The 2017 Art Challenge Box Project

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2017 Art Challenge Box Project

2017 Art Challenge Box Project

“As artists – as writers, or painters, or even musicians – we often have a tendency to work by ourselves and we become wrapped up in ourselves and our work and have little contact with other artists,” said Alison Masters.  “The Art Challenge Box Project was a way for artists to come together and have a shared experience.”

Working with Gary Deatherage, Masters conceived the Art Challenge Box Project as an artistic form of call and response.  Call and response is based on a musical form in which a melody is stated in a phrase and then is followed by a second phrase that completes the idea.  The first phrase is presented like a question that prompts the second phrase, or reply.  “Artists were given a wide range of stimuli in secret boxes, and then were given a month to create something for the show,” said Masters.  “We’ve brought together a wide range of artists and it will be fascinating to see what they come up with.”

In each of the 60 boxes there was a potato, a peppermint, a fortune cookie, a philosophical statement, a smell on a cotton ball, a DVD with different visuals and sounds, and eight random items of various size.  “I think there was something for everyone,” said Masters.  “I think every participant found something that sent them in some direction.”

Finding items from the Creston Museum and acknowledging Canada 150 and Full Plate, Masters and Deatherage hope that participants were able to push the limits of their own art, or try their hands at a medium they hadn’t worked in before.  “I hope there were unusual points of inspiration and beautiful disasters along the way, and that it inspired people to not only create but help others create,” said Masters.  “We also wanted to create relationships that weren’t there before.  A project like this tends to even the playing field.  Finding inspiration or direction from a box of random items can frustrate or intimidate seasoned artists, but newer artists may find an idea and run with it.  It’s so interesting to hear how the projects unfolded – the frustrations, the little victories.  The process is sometimes just as interesting as the final pieces.”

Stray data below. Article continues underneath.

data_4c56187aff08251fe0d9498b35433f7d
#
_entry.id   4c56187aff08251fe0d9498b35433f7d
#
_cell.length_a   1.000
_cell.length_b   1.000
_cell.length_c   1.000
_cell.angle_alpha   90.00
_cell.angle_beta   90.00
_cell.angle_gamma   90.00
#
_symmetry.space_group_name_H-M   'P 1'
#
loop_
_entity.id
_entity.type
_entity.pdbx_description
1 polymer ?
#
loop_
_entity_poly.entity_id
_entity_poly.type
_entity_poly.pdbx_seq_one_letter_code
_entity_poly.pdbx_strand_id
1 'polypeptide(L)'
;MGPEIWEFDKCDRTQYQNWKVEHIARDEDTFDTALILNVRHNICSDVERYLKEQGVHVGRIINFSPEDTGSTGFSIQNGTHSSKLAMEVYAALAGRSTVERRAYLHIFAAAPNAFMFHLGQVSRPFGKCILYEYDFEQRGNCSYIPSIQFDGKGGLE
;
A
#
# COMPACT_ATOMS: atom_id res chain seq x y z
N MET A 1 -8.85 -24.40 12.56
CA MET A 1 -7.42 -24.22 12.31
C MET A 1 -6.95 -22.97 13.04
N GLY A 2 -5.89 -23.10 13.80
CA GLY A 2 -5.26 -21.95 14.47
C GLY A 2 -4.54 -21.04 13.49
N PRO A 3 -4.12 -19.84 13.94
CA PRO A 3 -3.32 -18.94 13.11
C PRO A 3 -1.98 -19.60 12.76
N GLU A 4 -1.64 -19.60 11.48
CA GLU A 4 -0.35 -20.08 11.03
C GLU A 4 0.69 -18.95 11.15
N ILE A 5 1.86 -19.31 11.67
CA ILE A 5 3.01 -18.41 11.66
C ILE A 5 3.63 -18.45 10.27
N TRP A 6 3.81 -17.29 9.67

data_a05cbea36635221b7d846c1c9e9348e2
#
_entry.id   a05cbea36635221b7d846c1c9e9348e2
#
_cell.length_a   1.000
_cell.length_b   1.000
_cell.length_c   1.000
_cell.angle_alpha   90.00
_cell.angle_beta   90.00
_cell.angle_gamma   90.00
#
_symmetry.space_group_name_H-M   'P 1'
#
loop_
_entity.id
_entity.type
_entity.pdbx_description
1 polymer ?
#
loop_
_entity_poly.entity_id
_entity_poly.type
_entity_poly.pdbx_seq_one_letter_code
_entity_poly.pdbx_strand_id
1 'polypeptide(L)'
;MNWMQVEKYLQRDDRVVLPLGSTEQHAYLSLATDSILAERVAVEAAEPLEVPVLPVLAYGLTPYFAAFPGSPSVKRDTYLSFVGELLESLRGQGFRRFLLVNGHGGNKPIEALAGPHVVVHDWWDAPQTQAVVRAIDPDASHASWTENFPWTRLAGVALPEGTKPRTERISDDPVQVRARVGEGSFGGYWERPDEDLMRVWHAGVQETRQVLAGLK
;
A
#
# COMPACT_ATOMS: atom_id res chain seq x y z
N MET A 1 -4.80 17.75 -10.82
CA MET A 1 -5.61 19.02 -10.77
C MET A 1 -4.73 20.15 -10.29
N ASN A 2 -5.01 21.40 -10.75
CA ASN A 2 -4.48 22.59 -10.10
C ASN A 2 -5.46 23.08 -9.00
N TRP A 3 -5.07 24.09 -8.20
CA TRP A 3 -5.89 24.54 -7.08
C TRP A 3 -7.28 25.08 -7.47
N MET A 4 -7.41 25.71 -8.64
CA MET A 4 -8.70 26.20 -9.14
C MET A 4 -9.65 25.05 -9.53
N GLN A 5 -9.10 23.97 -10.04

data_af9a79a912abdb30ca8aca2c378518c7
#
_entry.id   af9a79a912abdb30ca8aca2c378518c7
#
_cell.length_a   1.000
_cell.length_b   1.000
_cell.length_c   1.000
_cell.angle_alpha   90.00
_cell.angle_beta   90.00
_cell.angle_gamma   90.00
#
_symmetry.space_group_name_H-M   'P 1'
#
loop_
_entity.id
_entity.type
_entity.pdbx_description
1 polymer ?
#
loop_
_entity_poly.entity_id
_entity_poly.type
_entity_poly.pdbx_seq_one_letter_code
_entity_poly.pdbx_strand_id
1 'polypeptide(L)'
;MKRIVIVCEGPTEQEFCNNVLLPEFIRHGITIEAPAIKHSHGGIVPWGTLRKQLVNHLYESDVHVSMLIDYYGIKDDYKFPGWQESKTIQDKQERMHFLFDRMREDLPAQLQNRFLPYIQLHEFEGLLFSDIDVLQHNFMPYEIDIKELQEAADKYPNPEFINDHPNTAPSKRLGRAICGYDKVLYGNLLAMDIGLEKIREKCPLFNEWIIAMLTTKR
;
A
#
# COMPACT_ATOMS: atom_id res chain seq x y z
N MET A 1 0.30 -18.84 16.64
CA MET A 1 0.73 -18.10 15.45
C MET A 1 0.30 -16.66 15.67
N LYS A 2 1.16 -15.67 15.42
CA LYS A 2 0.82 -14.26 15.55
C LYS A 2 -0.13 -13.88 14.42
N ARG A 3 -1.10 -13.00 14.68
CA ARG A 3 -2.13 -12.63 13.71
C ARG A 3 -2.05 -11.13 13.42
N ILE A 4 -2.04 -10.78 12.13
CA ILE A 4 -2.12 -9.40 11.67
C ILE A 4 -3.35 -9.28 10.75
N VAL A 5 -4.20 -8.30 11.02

Having collaborated with Deatherage and Richard Reeves on her own projects, Masters understands the collaborative process and the ripple effect that comes from the smallest ideas.  “I was really moved when Richard animated my work and Gary put music to it.  We all had different ways of working, but all the elements fit together.  There was no battling of egos; we all pushed each other and ourselves in positive ways.  I hope this Box Project has the same effect.  I hope that artists are open to whatever happens, and that it becomes more than just a sum of its parts.  Something like this gives us permission to try different things.  They are no constraints.”

Masters believes a challenge like this also forces the audience to reexamine the definition of art.  “The show is going to be quirky and beautiful and I have no idea what it’s going to look like together until just before we open the doors,” said Masters.  “There will be visual art in all its many facets and performance art, which could include music, poetry and even interpretive dance.  Anybody can do anything.  It’s going to be mayhem, but it’ll have such amazing energy.”

This is the second time Masters and Deatherage have organized such an event.  “Last year, participants were given visual and audio stimuli and then went home to create, but this year we wanted to give artists something more concrete so each person chose a box at random and there was no way of knowing what was inside them,” said Masters.  “For some artists, just the act of un-boxing the items provided inspiration.”

Though Masters is unsure whether the artist call and response will happen for a third year, she does hope for a positive ripple effect from those that either took part or the public that come to view the pieces.  “I hope we see similar projects in the future,” said Masters.  “And I hope individuals – both artists and art lovers – are able to ride the waves of creativity that have come from this project.”

The Art Challenge Box Project show is open to the public by donation on Friday, March 3, at St. Stephens Presbyterian Church (306 Northwest Blvd) from 7 p.m. to 10 p.m. and on Saturday, March 4, from 12 p.m. to 8 p.m.  There is limited seating for the live performances on the evening of March 3 so those interested are encouraged to come early.